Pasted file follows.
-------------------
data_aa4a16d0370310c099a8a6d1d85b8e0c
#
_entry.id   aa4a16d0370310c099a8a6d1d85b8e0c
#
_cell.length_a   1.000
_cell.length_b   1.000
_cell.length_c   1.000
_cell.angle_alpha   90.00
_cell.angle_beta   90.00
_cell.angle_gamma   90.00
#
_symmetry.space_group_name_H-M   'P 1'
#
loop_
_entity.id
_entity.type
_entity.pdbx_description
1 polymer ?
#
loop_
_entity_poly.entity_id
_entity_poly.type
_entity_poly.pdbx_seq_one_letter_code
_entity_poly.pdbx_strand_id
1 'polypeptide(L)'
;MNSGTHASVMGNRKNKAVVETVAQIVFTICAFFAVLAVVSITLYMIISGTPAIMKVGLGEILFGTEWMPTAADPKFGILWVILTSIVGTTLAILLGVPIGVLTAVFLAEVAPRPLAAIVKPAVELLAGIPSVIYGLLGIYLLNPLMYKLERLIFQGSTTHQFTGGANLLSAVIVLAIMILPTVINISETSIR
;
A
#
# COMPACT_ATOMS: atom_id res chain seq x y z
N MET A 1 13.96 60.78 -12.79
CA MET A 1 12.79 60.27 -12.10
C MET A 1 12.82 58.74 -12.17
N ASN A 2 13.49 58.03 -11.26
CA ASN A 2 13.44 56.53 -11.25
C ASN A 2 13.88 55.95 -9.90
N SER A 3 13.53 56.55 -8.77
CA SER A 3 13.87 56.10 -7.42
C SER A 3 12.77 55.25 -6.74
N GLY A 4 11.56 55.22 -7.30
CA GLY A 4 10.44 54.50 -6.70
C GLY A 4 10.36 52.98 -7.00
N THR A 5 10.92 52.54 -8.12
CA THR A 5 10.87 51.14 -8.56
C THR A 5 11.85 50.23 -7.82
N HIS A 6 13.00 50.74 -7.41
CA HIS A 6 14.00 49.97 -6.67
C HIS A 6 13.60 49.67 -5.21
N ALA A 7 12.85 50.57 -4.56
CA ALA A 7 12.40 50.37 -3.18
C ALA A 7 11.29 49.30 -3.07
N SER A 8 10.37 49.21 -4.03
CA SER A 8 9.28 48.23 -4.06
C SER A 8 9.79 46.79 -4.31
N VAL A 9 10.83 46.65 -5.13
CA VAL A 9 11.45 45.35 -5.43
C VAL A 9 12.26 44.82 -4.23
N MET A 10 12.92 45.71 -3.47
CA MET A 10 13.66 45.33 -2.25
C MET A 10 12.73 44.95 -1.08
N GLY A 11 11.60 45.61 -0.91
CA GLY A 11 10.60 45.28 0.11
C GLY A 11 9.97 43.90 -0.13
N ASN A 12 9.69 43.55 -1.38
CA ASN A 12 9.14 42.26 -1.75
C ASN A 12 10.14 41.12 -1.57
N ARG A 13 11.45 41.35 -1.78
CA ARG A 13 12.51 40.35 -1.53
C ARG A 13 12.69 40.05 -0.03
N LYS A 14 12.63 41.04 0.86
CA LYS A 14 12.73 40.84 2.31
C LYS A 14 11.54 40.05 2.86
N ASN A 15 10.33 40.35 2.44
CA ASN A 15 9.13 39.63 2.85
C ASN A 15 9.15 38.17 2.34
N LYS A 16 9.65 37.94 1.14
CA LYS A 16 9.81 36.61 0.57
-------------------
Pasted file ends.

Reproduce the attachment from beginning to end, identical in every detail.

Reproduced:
data_aa4a16d0370310c099a8a6d1d85b8e0c
#
_entry.id   aa4a16d0370310c099a8a6d1d85b8e0c
#
_cell.length_a   1.000
_cell.length_b   1.000
_cell.length_c   1.000
_cell.angle_alpha   90.00
_cell.angle_beta   90.00
_cell.angle_gamma   90.00
#
_symmetry.space_group_name_H-M   'P 1'
#
loop_
_entity.id
_entity.type
_entity.pdbx_description
1 polymer ?
#
loop_
_entity_poly.entity_id
_entity_poly.type
_entity_poly.pdbx_seq_one_letter_code
_entity_poly.pdbx_strand_id
1 'polypeptide(L)'
;MNSGTHASVMGNRKNKAVVETVAQIVFTICAFFAVLAVVSITLYMIISGTPAIMKVGLGEILFGTEWMPTAADPKFGILWVILTSIVGTTLAILLGVPIGVLTAVFLAEVAPRPLAAIVKPAVELLAGIPSVIYGLLGIYLLNPLMYKLERLIFQGSTTHQFTGGANLLSAVIVLAIMILPTVINISETSIR
;
A
#
# COMPACT_ATOMS: atom_id res chain seq x y z
N MET A 1 13.96 60.78 -12.79
CA MET A 1 12.79 60.27 -12.10
C MET A 1 12.82 58.74 -12.17
N ASN A 2 13.49 58.03 -11.26
CA ASN A 2 13.44 56.53 -11.25
C ASN A 2 13.88 55.95 -9.90
N SER A 3 13.53 56.55 -8.77
CA SER A 3 13.87 56.10 -7.42
C SER A 3 12.77 55.25 -6.74
N GLY A 4 11.56 55.22 -7.30
CA GLY A 4 10.44 54.50 -6.70
C GLY A 4 10.36 52.98 -7.00
N THR A 5 10.92 52.54 -8.12
CA THR A 5 10.87 51.14 -8.56
C THR A 5 11.85 50.23 -7.82
N HIS A 6 13.00 50.74 -7.41
CA HIS A 6 14.00 49.97 -6.67
C HIS A 6 13.60 49.67 -5.21
N ALA A 7 12.85 50.57 -4.56
CA ALA A 7 12.40 50.37 -3.18
C ALA A 7 11.29 49.30 -3.07
N SER A 8 10.37 49.21 -4.03
CA SER A 8 9.28 48.23 -4.06
C SER A 8 9.79 46.79 -4.31
N VAL A 9 10.83 46.65 -5.13
CA VAL A 9 11.45 45.35 -5.43
C VAL A 9 12.26 44.82 -4.23
N MET A 10 12.92 45.71 -3.47
CA MET A 10 13.66 45.33 -2.25
C MET A 10 12.73 44.95 -1.08
N GLY A 11 11.60 45.61 -0.91
CA GLY A 11 10.60 45.28 0.11
C GLY A 11 9.97 43.90 -0.13
N ASN A 12 9.69 43.55 -1.38
CA ASN A 12 9.14 42.26 -1.75
C ASN A 12 10.14 41.12 -1.57
N ARG A 13 11.45 41.35 -1.78
CA ARG A 13 12.51 40.35 -1.53
C ARG A 13 12.69 40.05 -0.03
N LYS A 14 12.63 41.04 0.86
CA LYS A 14 12.73 40.84 2.31
C LYS A 14 11.54 40.05 2.86
N ASN A 15 10.33 40.35 2.44
CA ASN A 15 9.13 39.63 2.85
C ASN A 15 9.15 38.17 2.34
N LYS A 16 9.65 37.94 1.14
CA LYS A 16 9.81 36.61 0.57